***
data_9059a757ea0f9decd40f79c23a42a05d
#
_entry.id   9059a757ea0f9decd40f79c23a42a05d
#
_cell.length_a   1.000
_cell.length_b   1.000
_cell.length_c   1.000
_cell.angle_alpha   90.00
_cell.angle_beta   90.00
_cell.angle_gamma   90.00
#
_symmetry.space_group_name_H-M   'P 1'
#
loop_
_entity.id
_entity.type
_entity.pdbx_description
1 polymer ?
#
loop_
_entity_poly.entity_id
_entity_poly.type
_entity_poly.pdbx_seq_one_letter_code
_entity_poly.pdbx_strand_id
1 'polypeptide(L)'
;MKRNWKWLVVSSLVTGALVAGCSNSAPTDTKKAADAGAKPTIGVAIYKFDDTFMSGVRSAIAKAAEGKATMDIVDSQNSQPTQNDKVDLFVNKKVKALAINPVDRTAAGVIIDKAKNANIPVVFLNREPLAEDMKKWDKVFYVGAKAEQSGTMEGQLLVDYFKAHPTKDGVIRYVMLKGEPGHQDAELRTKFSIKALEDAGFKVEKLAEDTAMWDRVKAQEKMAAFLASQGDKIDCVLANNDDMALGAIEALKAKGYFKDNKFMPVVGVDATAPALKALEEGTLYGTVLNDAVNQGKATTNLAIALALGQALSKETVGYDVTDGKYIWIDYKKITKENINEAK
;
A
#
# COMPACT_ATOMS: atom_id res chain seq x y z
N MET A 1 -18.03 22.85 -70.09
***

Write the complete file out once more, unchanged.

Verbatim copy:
data_9059a757ea0f9decd40f79c23a42a05d
#
_entry.id   9059a757ea0f9decd40f79c23a42a05d
#
_cell.length_a   1.000
_cell.length_b   1.000
_cell.length_c   1.000
_cell.angle_alpha   90.00
_cell.angle_beta   90.00
_cell.angle_gamma   90.00
#
_symmetry.space_group_name_H-M   'P 1'
#
loop_
_entity.id
_entity.type
_entity.pdbx_description
1 polymer ?
#
loop_
_entity_poly.entity_id
_entity_poly.type
_entity_poly.pdbx_seq_one_letter_code
_entity_poly.pdbx_strand_id
1 'polypeptide(L)'
;MKRNWKWLVVSSLVTGALVAGCSNSAPTDTKKAADAGAKPTIGVAIYKFDDTFMSGVRSAIAKAAEGKATMDIVDSQNSQPTQNDKVDLFVNKKVKALAINPVDRTAAGVIIDKAKNANIPVVFLNREPLAEDMKKWDKVFYVGAKAEQSGTMEGQLLVDYFKAHPTKDGVIRYVMLKGEPGHQDAELRTKFSIKALEDAGFKVEKLAEDTAMWDRVKAQEKMAAFLASQGDKIDCVLANNDDMALGAIEALKAKGYFKDNKFMPVVGVDATAPALKALEEGTLYGTVLNDAVNQGKATTNLAIALALGQALSKETVGYDVTDGKYIWIDYKKITKENINEAK
;
A
#
# COMPACT_ATOMS: atom_id res chain seq x y z
N MET A 1 -18.03 22.85 -70.09